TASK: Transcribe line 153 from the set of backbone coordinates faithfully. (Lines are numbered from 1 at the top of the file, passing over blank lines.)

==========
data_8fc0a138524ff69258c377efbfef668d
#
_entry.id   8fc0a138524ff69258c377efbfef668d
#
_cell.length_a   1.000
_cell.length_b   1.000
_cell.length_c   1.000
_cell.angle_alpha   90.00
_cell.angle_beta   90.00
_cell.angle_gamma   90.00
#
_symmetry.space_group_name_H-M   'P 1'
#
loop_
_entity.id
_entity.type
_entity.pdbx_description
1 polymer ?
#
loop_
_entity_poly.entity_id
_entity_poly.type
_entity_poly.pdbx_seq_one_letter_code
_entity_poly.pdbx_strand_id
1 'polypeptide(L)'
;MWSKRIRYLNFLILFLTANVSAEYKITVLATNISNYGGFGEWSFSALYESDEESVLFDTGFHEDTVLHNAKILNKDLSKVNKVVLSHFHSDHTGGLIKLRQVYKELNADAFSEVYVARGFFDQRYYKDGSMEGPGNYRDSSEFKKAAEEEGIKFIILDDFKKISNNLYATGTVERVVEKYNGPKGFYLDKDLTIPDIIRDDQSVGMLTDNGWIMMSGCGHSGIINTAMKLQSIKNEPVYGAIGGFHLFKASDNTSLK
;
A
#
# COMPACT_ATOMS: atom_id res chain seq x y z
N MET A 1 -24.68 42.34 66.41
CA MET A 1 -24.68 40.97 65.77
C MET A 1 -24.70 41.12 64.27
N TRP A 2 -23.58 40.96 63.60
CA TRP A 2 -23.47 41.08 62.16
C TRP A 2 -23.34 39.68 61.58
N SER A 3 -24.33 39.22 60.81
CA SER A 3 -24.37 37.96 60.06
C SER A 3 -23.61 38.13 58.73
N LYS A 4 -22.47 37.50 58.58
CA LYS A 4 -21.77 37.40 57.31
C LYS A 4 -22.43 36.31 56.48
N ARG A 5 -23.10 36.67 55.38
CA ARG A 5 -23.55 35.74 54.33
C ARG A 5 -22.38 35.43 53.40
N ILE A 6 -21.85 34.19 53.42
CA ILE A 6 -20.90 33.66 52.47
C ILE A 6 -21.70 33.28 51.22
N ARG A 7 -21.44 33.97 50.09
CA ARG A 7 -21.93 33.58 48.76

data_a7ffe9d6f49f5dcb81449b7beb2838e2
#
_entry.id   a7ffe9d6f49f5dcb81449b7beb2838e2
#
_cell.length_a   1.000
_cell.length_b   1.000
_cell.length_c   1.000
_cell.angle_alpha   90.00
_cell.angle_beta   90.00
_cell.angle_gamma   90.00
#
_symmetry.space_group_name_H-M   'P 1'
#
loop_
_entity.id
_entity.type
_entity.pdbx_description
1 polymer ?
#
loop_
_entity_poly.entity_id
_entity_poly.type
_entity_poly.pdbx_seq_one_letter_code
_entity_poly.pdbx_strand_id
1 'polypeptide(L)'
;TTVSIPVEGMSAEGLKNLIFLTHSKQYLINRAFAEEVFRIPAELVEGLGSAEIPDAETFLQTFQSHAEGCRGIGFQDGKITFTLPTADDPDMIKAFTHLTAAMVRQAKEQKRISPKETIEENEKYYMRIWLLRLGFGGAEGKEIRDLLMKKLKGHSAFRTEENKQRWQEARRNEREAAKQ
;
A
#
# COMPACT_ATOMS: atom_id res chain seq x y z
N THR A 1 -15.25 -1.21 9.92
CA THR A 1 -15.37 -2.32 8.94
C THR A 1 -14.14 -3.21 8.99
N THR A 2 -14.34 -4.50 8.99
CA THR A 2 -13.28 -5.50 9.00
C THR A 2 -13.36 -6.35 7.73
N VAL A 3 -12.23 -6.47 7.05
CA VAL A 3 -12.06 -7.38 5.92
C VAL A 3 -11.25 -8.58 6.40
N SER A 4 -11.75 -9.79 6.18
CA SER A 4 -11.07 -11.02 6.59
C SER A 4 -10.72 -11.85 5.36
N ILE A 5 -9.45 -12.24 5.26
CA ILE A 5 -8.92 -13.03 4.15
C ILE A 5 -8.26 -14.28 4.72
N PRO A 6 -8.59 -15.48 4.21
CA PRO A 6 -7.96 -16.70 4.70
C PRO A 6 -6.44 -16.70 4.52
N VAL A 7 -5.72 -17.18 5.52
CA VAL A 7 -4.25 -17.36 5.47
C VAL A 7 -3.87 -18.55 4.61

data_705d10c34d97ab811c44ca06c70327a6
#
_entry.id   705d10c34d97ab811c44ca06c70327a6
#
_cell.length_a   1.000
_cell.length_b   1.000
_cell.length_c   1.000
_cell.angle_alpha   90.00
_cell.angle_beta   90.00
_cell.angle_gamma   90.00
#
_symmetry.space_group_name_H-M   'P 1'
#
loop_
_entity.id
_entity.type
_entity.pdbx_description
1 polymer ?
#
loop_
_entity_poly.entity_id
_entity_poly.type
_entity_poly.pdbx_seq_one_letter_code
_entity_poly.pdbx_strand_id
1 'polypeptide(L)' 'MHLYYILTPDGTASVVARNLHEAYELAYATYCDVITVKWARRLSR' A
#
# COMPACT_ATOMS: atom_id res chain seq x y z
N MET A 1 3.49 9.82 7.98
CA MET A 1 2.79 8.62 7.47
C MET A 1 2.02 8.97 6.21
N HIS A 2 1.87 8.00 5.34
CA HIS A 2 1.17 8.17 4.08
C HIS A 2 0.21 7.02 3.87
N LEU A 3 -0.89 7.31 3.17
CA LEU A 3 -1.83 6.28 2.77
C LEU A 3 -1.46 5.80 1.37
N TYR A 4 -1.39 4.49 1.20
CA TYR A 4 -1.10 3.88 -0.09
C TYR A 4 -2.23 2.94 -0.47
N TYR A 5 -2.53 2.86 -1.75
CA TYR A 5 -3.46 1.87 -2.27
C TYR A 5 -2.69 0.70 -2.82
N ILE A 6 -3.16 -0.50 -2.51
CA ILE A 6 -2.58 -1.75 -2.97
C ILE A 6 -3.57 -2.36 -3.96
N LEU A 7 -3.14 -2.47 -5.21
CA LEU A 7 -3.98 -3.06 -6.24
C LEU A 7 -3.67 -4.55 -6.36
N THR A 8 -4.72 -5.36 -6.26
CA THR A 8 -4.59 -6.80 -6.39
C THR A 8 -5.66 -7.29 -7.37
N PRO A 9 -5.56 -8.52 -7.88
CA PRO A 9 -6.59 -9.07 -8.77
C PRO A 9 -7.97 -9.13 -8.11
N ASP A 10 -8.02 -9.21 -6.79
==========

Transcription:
N PRO A 9 -5.56 -8.52 -7.88